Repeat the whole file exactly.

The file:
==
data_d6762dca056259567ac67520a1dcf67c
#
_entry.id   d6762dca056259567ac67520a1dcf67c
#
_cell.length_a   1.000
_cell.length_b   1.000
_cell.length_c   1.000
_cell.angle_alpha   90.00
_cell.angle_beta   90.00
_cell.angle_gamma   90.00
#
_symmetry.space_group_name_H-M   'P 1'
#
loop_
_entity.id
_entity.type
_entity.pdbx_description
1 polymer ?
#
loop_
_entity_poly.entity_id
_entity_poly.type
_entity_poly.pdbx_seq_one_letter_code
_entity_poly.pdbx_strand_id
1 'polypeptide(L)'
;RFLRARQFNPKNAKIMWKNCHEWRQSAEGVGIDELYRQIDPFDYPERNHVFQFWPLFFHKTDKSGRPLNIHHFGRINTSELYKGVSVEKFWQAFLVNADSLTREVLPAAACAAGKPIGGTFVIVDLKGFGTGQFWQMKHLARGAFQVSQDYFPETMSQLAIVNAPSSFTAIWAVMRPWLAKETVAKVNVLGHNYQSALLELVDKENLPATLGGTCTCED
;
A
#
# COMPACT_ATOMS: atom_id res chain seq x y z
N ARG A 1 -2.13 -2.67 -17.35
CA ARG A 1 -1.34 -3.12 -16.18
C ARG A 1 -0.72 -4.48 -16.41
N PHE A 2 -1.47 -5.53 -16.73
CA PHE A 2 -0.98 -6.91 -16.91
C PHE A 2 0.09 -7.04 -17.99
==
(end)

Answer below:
data_d6762dca056259567ac67520a1dcf67c
#
_entry.id   d6762dca056259567ac67520a1dcf67c
#
_cell.length_a   1.000
_cell.length_b   1.000
_cell.length_c   1.000
_cell.angle_alpha   90.00
_cell.angle_beta   90.00
_cell.angle_gamma   90.00
#
_symmetry.space_group_name_H-M   'P 1'
#
loop_
_entity.id
_entity.type
_entity.pdbx_description
1 polymer ?
#
loop_
_entity_poly.entity_id
_entity_poly.type
_entity_poly.pdbx_seq_one_letter_code
_entity_poly.pdbx_strand_id
1 'polypeptide(L)'
;RFLRARQFNPKNAKIMWKNCHEWRQSAEGVGIDELYRQIDPFDYPERNHVFQFWPLFFHKTDKSGRPLNIHHFGRINTSELYKGVSVEKFWQAFLVNADSLTREVLPAAACAAGKPIGGTFVIVDLKGFGTGQFWQMKHLARGAFQVSQDYFPETMSQLAIVNAPSSFTAIWAVMRPWLAKETVAKVNVLGHNYQSALLELVDKENLPATLGGTCTCED
;
A
#
# COMPACT_ATOMS: atom_id res chain seq x y z
N ARG A 1 -2.13 -2.67 -17.35
CA ARG A 1 -1.34 -3.12 -16.18
C ARG A 1 -0.72 -4.48 -16.41
N PHE A 2 -1.47 -5.53 -16.73
CA PHE A 2 -0.98 -6.91 -16.91
C PHE A 2 0.09 -7.04 -17.99